So, who is Jackson Galaxy and why do I love him?
First, Jackson is a man who LOVES cats. Second, he is a man who understands and respects cats. Third, he helps people resolve seemingly impossible behavior problems with their companion cat. Jackson isn’t formally trained as a behaviorist. There are no initials of higher learning following his name. His knowledge is based upon personal experience (he worked for many years in a kill shelter), his skill as an incredible listener and observer, and his very strong desire to prevent the needless killing of cats who are viewed by their guardians as impossible to live with.
Jackson Galaxy is the host and expert on Animal Planet’s My Cat From Hell, which airs new episodes on Saturday evenings. I must admit, as someone who is catcentric, I was leery of watching this show when it premiered. The demonization of cats is everywhere and I am, frankly, sick to death of that mindset. Add to that the fact that many of Animal Planet’s latest new series focus more on the bad/nasty/evil side of animals or truly stupid reality shows, I figured this show would fall into that category as well. Oh My Cat was I surprised, pleasantly surprised. Jackson’s show should be mandatory viewing for every living person on the planet.
Each week, Jackson visits two different homes and helps the people better understand their cats and the reason for the cats’ behavior. Nearly every person he works with, while glad to see him initially, are skeptical and often rebellious toward the advice he gives them. He is amazingly patient with these people. I, on the other hand, want to yell, scream and punch these people for their utter stupidity. While not directly saying it to the people, he shows them that they and not the cat are the PROBLEM! It is obvious to me that, unlike me, Jackson keeps his eye on the prize – keeping the cat alive and happy in a good home. None of the people appearing on the show are bad or evil people, they are just utterly uninformed and have unreasonable expectations for their cats. Often they attribute characteristic human behavior to their cat because they simply know nothing about non-human animal behavior and are especially ignorant of cat behavior.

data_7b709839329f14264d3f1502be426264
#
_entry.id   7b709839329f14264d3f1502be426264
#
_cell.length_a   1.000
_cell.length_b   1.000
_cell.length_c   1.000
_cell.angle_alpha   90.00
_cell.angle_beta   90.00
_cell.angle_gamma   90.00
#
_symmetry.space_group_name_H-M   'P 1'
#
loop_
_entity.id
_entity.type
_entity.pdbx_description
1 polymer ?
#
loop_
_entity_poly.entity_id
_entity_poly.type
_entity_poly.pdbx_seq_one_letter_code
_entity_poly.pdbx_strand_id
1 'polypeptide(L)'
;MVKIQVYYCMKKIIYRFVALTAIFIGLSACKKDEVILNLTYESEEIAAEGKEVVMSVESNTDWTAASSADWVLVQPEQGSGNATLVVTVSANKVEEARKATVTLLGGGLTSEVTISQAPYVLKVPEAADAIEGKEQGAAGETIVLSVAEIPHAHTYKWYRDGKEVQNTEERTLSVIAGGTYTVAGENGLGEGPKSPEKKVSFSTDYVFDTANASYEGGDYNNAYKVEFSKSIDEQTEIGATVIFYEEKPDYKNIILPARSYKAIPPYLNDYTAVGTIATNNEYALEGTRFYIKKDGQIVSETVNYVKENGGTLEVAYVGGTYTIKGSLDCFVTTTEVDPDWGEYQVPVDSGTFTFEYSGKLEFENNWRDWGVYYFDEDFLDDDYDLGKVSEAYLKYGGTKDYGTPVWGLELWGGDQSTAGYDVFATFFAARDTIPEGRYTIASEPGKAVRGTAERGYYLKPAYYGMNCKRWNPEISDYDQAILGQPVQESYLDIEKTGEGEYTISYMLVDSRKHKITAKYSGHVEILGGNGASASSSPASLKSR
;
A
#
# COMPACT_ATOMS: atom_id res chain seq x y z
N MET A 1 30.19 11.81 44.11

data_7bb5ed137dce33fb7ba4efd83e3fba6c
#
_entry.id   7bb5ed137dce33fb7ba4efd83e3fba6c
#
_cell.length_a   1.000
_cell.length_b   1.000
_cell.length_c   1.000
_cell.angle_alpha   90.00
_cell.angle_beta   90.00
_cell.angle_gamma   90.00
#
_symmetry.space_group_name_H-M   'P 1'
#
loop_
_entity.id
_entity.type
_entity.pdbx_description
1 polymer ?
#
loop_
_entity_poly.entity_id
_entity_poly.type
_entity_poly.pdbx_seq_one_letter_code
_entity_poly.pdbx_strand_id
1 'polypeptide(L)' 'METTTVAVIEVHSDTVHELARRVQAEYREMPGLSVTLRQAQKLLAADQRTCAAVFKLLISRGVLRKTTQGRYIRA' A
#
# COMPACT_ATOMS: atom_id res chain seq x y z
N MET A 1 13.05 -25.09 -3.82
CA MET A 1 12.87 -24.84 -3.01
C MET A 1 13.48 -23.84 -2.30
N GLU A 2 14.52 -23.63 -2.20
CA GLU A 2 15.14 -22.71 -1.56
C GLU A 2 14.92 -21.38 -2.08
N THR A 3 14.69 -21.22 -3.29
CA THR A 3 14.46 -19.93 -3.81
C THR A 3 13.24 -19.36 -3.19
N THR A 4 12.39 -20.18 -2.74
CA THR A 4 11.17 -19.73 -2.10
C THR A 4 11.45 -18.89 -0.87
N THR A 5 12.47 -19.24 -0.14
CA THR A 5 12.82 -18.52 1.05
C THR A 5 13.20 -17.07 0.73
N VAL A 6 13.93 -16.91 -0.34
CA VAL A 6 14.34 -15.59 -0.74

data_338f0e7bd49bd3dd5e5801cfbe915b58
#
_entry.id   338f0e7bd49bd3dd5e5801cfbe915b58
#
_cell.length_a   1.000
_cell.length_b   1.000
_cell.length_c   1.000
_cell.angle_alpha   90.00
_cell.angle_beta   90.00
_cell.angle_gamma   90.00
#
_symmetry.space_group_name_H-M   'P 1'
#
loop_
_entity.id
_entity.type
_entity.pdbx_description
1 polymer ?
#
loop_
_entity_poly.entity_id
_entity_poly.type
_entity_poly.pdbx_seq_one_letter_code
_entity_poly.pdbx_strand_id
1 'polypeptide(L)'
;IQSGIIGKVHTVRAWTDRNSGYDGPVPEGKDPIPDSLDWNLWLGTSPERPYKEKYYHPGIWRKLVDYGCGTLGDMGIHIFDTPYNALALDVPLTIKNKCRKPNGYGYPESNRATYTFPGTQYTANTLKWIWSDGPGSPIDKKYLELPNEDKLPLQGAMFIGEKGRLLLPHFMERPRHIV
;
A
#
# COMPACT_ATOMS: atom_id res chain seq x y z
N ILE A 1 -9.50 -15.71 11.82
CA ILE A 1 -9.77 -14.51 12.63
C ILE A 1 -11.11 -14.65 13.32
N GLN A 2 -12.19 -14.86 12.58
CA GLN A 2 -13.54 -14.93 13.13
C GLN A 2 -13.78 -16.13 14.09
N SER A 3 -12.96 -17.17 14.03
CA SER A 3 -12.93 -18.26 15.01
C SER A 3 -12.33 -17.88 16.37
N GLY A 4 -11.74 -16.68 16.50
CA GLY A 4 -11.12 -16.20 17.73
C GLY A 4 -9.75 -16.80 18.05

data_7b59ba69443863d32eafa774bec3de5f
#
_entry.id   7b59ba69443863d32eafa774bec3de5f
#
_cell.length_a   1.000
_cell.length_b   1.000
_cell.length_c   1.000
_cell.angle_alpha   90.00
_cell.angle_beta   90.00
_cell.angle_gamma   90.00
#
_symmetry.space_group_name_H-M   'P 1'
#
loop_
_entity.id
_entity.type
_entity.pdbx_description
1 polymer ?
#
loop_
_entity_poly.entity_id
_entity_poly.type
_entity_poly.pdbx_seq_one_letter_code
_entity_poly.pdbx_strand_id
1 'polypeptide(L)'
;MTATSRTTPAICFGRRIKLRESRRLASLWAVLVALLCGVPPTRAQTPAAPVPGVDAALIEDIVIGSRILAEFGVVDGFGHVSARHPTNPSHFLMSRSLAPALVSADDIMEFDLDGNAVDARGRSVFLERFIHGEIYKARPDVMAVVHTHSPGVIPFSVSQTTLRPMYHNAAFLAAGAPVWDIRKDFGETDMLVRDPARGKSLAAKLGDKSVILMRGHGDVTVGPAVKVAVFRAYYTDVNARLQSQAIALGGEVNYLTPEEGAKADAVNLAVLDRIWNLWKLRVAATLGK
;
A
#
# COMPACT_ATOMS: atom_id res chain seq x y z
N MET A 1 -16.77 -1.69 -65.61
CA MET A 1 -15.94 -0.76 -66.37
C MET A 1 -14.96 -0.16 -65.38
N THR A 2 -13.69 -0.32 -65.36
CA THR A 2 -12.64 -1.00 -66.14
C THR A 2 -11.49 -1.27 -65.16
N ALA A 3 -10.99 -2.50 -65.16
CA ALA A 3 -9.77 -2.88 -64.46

Each new episode becomes my new favorite. The July 21st episode was no exception. The first cat we meet is Finn, a handsome gray and white domestic short hair. He cries incessantly during the night, preventing Lara and David from sleeping. To remedy “the problem”, they close him in the guest bathroom, which they call putting Finn in “kitty jail.” The couple is arguing over Finn and they are on the verge of splitting up. In the second half hour, we meet Molly who lives with a very stylish couple and a young Abyssinian cat. The husband is frustrated with Molly’s behavior and talks of possibly having to “terminate her.”
In addition to Finn’s nighttime vocalizing, he urinates on the rugs in front of two bay windows. The woman tells Jackson that Finn goes outside on the patio and recently stopped venturing over the wall surrounding the patio. He no longer disappears for hours at a time. They attribute Finn’s vocal “misbehavior” to Finn “not getting what he wants”, and David says Finn is simply “a spoiled brat.” David feels they are bending over backwards to accommodate Finn.
Jackson suggests putting litter boxes in both of the areas where Finn is urinating. He also suggests building a catio (an enclosed area outside) while also adding a motion sensor sprinkler to deter intruders. Jackson’s diagnosis is that Finn is exhibiting territorial behavior due to a cat or cats “invading” his territory on the patio. Lara assures Jackson there are NO ANIMALS coming into the patio area. The fact that Finn is “marking his territory” in response to an invading challenger is greeted with skepticism from both David and Lara. Despite the protestations of Lara, Jackson baits a trap to catch the outside cat or cats. His intention is to trap, fix and return whoever he traps. And that’s just what he does.